Application development for the iPhone may not truly see the light of day until as late as 2009, a report claims.

DigiTimes reports Apple to be considering adopting an Intel processor for a future generation of its mobile device.

Intel's processor - the Moorestown MID (mobile internet device) processor - was revealed at the recent Intel Developer Forum in San Francisco and is expected to launch in 2009.

Moving to the chip would require Apple to abandon the ARM processor it is currently deploying in iPhones. The report suggests Apple may reposition its iPhone as a device somewhere between a laptop and a portable device once it moves to Intel's chip.

Moorestown is scheduled to replace Menlow, a package of chips set to debut early next year. Menlow is designed for ultramobile PCs and includes the dual-core Silverthorne processor and Poulsbo single-chip chipset. These chips can be paired with modules for WiMax, Wi-Fi or 3G (third-generation) mobile services for hardware makers that want to add wireless support to their devices.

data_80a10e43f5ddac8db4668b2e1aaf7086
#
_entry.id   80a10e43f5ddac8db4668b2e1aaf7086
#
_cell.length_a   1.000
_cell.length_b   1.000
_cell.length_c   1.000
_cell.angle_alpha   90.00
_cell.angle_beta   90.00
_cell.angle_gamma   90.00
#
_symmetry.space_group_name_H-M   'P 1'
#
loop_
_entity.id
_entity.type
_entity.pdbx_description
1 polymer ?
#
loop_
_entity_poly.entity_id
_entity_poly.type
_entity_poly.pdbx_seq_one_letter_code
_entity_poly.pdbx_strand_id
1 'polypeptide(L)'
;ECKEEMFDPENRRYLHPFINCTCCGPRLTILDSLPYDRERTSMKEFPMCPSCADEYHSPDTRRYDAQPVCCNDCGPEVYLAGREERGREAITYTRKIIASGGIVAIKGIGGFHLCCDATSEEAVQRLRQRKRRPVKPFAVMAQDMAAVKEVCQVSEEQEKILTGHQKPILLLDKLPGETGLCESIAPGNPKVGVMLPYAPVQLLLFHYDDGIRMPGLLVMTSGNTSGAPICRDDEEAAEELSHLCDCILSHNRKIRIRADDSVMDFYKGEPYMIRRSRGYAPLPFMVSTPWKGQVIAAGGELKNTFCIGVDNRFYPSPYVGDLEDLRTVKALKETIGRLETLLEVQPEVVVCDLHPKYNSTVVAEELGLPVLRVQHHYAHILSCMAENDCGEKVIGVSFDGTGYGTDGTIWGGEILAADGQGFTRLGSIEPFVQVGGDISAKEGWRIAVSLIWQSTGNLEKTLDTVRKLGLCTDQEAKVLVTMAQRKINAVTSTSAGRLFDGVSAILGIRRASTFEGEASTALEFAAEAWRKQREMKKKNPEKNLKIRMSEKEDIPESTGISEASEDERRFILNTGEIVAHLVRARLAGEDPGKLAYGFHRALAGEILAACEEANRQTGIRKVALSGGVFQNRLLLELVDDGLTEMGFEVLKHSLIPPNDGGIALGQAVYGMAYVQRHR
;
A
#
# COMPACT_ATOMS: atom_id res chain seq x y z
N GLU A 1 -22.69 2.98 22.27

Moorestown's biggest advantages will be smaller size and lower power consumption. An ultramobile computer based on Moorestown will consume one-tenth of the power that a Menlow-based device requires when idling, Intel said.

Moorestown will consist of a system-on-chip (SOC) design that packs a CPU, graphics processor, video and a memory controller into a single chip. Previously, many of these capabilities were handled by a separate chipset. Combining them with the CPU allows Intel to reduce the space required by the chips and save power.

In addition to the SOC, Moorestown will include a communications chip, which will handle input/output for storage and wireless connections.